"There Must be a Fully Formed Self for a Fully Formed Seeing" * Eli Anderson (4th June 2020)



To all those with whom I have collaborated, created new and innovative experiences, provided opportunities for vulnerable human beings to feel loved, culturally acknowledged, respected and valued, I am very grateful. I have, and still work, with some extraordinary far-thinking people in health, education, justice, and the creative arts industries. It is indeed a privilege to know that my purpose is recognised by you, and so have blessed me with the resources to continue to deliver this much needed work. We are in a position to encourage every human being to explore this extraordinary depth of healing, which emerges when the sentient beings experience reconnection and the rediscovery of their inner stories. I, and those I have the pleasure of working with have witnessed this phenomenon, more times than I can count.


As a result of creating safe spaces for life changing stories to emerge, I have witnessed children and young people feeling hopeless, rediscover meaning and the confidence to make that first tentative step, to reclaiming their voice. Adults, traumatised by being emotionally and spiritually eviscerated; rediscover a story which fills them with a hopeful future. Intergenerational groups from a number of cultures rediscover a way of exploring inspirational stories with each other, no longer isolated by fear, disability and trauma. Finally, businesses reconnecting with what it means to be responsible for another life. However, as I walk my path as a storyteller and narrative coach, informed by my African heritage, I am reminded that for the most part, being accorded the privilege of living as a human being, a sentient being, is still something that is still a daily negotiation.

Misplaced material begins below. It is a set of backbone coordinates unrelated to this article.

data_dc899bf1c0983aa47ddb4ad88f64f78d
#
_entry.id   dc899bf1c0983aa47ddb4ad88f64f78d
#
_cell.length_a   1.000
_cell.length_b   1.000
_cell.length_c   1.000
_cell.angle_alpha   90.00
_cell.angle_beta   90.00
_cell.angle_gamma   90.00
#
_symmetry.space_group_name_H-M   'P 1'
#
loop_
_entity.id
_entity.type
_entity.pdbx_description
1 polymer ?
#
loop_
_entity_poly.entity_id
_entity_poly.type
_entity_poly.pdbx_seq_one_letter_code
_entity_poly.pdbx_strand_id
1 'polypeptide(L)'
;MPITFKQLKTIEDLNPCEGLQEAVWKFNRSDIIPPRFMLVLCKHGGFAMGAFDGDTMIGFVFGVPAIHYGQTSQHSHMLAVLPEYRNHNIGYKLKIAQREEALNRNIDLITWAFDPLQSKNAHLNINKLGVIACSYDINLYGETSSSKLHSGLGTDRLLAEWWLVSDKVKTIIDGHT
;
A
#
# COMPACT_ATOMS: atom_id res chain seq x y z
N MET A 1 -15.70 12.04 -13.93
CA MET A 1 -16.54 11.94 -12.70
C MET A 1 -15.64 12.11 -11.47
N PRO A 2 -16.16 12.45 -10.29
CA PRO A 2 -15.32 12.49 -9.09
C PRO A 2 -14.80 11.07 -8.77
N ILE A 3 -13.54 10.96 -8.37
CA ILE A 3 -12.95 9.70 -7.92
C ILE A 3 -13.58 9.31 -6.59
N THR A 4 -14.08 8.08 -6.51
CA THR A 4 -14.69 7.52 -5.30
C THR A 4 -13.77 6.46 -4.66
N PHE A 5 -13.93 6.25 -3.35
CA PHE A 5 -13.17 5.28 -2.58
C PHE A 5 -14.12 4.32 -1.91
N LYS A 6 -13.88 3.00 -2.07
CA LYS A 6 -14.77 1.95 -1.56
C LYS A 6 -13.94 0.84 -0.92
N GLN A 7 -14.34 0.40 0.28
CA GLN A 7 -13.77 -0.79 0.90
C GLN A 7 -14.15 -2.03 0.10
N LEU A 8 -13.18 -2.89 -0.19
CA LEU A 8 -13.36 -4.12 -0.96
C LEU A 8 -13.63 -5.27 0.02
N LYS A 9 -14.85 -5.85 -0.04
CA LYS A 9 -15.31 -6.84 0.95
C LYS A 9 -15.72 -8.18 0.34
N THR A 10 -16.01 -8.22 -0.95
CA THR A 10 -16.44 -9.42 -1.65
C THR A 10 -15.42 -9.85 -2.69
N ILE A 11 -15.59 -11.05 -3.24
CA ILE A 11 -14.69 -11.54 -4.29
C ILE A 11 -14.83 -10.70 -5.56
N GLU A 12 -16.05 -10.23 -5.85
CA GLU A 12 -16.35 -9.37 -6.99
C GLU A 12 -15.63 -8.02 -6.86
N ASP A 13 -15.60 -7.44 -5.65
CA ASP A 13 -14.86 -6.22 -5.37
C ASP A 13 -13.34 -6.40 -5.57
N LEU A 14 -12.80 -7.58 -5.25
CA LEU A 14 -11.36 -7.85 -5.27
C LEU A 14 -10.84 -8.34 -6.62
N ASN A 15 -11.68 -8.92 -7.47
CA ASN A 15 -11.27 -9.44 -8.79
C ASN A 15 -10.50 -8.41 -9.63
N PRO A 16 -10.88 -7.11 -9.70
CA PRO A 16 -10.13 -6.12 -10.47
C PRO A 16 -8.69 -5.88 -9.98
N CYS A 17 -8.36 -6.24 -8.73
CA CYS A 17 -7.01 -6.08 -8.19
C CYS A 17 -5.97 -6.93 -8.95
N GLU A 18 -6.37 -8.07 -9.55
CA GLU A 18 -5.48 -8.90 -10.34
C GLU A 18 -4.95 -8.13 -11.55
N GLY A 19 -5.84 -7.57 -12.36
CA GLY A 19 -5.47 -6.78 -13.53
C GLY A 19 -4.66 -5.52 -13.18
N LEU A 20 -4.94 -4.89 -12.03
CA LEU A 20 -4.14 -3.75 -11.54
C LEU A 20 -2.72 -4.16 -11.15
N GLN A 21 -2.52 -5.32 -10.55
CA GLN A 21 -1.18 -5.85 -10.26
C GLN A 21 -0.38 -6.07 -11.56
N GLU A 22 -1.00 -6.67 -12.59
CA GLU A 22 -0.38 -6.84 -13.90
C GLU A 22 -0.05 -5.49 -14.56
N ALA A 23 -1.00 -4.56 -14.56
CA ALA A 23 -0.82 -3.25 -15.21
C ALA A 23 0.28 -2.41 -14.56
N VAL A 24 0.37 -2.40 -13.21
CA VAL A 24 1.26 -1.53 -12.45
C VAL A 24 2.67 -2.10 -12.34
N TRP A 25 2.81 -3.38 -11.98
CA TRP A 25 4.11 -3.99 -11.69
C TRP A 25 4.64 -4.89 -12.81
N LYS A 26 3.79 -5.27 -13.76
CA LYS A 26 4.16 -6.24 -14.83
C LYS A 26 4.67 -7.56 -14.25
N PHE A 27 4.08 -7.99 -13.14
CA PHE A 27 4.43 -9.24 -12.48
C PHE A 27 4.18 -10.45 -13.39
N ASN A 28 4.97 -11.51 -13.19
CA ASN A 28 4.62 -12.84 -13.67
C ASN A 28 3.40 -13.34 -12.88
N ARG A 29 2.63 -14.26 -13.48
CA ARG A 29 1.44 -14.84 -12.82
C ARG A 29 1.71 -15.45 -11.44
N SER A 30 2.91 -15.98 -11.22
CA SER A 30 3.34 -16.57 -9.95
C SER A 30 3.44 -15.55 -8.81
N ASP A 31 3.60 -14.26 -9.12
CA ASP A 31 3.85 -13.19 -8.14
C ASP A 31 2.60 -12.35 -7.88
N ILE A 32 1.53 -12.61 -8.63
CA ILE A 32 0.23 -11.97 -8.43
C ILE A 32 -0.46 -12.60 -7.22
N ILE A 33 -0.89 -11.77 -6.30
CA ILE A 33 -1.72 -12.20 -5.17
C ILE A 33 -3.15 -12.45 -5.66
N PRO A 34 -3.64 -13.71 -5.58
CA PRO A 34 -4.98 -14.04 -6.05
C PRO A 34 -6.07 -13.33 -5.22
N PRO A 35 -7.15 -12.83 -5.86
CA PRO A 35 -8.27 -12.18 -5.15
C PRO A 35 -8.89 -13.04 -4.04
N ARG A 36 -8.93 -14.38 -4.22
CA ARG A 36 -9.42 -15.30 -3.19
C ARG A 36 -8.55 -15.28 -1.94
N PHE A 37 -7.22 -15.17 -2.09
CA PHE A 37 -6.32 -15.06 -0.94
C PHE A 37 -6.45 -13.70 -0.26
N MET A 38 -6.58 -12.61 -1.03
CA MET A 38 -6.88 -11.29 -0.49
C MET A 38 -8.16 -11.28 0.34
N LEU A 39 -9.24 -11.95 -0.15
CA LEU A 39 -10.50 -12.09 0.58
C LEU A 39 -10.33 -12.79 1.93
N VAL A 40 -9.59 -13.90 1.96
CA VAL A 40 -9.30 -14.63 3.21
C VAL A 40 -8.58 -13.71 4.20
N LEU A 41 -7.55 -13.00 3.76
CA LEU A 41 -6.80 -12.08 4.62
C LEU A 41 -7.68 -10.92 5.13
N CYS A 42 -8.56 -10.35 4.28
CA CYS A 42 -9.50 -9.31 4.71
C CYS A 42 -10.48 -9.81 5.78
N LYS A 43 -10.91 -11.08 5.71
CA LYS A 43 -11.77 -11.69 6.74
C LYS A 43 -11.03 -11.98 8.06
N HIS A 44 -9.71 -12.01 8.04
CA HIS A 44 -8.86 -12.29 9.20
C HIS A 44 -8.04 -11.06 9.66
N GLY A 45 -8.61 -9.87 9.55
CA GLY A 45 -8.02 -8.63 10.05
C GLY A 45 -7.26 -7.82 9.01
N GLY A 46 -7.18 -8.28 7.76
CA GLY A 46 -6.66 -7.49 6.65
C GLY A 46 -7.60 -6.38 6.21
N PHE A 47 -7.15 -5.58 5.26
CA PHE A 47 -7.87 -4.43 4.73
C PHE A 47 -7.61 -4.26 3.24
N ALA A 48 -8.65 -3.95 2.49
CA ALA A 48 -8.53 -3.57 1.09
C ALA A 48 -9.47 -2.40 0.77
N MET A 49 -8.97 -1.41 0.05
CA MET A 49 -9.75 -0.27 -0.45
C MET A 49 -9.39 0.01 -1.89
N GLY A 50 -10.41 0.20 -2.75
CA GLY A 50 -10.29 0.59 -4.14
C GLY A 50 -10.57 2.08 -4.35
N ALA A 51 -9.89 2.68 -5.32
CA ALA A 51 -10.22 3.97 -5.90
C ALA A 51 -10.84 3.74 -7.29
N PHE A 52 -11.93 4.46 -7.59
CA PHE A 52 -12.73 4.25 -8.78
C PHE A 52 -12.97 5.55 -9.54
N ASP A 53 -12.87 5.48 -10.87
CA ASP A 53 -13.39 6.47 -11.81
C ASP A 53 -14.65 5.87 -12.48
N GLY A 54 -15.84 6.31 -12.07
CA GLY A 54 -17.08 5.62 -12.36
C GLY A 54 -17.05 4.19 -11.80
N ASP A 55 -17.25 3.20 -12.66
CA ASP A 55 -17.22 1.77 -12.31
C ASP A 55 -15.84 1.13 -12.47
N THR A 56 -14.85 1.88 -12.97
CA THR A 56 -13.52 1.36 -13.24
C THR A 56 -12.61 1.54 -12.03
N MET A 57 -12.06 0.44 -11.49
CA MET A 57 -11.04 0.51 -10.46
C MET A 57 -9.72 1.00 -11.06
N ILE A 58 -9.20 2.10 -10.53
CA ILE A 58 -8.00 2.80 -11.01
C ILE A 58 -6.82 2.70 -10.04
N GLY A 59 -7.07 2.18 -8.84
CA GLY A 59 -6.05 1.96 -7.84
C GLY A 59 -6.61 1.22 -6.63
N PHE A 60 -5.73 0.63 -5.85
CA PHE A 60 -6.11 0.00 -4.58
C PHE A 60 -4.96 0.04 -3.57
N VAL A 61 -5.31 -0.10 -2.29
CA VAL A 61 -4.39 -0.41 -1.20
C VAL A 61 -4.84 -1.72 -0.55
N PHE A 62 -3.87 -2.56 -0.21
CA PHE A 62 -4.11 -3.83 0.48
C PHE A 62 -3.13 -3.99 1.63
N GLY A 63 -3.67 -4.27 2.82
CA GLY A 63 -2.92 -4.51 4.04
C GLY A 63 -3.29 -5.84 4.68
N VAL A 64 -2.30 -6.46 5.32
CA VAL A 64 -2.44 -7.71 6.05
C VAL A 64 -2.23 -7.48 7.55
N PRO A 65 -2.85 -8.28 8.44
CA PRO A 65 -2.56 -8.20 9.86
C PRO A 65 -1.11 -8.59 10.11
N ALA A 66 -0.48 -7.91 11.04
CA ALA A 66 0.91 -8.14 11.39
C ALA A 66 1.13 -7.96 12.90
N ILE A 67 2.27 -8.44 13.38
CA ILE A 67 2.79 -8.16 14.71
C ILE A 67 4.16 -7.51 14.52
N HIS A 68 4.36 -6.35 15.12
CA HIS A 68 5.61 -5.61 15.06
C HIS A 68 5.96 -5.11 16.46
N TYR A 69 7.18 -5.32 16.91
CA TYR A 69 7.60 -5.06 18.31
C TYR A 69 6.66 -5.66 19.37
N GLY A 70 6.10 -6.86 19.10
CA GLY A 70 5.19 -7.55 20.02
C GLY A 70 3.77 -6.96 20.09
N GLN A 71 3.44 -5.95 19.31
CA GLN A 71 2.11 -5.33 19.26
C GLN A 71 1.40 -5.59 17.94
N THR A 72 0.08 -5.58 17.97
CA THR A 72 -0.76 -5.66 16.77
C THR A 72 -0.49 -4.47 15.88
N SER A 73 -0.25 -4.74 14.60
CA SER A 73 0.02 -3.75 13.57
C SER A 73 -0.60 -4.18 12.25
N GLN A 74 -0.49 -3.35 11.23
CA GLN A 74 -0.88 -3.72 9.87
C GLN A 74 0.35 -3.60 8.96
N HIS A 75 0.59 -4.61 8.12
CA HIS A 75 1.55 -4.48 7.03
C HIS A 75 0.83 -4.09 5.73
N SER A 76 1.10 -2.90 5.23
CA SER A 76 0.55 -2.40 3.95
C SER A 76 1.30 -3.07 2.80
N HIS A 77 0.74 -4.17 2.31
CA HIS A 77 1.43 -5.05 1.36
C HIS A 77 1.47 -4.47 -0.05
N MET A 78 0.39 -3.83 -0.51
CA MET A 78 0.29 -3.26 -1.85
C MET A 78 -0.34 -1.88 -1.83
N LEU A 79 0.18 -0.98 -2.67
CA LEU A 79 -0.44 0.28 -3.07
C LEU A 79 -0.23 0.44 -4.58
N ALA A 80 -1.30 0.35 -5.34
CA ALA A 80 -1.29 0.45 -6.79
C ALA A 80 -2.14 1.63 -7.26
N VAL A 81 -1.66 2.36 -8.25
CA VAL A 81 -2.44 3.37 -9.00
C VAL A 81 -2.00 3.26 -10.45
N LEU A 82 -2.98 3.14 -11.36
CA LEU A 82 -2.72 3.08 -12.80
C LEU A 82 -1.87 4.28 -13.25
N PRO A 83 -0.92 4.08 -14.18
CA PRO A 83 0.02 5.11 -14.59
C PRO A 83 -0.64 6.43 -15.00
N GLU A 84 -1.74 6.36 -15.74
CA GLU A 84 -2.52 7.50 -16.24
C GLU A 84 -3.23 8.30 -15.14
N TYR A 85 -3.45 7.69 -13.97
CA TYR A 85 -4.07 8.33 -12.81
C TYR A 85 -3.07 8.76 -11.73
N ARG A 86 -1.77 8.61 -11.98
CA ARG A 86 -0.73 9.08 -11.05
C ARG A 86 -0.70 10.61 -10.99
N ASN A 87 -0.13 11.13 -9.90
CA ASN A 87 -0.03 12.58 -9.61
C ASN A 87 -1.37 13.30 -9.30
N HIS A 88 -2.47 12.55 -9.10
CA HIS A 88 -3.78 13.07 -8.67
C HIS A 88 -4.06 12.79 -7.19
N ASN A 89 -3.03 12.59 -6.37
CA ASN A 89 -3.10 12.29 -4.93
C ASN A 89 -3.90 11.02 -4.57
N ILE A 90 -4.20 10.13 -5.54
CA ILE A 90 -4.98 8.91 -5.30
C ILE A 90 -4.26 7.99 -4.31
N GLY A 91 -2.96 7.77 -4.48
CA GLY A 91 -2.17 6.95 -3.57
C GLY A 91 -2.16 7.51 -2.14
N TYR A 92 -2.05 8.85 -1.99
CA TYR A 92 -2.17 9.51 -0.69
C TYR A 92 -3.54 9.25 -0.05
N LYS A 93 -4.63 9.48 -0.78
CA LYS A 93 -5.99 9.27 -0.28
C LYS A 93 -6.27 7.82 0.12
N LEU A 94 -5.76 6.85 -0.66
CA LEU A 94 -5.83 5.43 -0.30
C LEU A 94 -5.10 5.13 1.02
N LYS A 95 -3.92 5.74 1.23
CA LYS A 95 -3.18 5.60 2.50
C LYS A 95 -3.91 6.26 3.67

I cry. I cry because I can breathe. I cry because, I cannot excise the slow moving images, described in detail, showing life drain from another soul. I weep, because that person who is simply walking towards a belief that the next experience will be a hug from their loved one, experiences an abrupt end to the precious life they have not yet lived. I weep, as a young life, experiences the cold brutality of hate, with no explanation, because there isn't one. But what is most painful and horrifying is to understand that I have died so many times. With the exception of time and distance, I am that person whose breath was pushed from his body. That woman, whose life is savagely taken with a single bullet. That Elder, who refused to allow a young life to be extinguished and offered theirs instead. The trauma never dies. Yet, the hope of sharing light and love must always live. Ubuntu.


I am forced to consider such ordinary life experiences such as walking to school in Thamesmead, going to church with my friends in Charlottesville, buying groceries from a store in a favela, being able to read, driving home with my loved ones, playing games with my friends, smiling, enjoying a place to life, challenging injustice, as potentially fatal activities. I witness globally, the anguish of poverty forcing me to drink poisoned water, eating contaminated food, contributing to life changing illnesses. None of this makes sense. 200,000 years ago, the Khoisan of Southern Africa, understood that you live in harmony with your environment: take what you need, not what you want. Simple. The First Nation Americans knew that the land was not theirs, it was for everyone. The indigenous Australians knew that they were part of a larger cycle of life, and they were responsible for ensuring that those who followed them were cognisant of their unique and significant role in maintaining that balance in the Universe. This is the power, beauty and wisdom of story, living in harmony with nature: living in balance with yourself.


And so, I do the work I have been called to do. To be in service of others. Helping sentient beings reconnect and rediscover their inner stories. Each sentient being deserves to experience love and to be loved, to be valued, to belong and to pursue a life that will inspire and heal some other person on this very small planet on which we all live. I see in each person, myself, a human being full of magical stories and possibilities, but I fear, as this recent history has shown (repeatedly), it will be a lifetime before I am afforded this natural experience of being human.


*Quote from the Honourable Ben Okri from his book "A Time for New Dreams" (2011)

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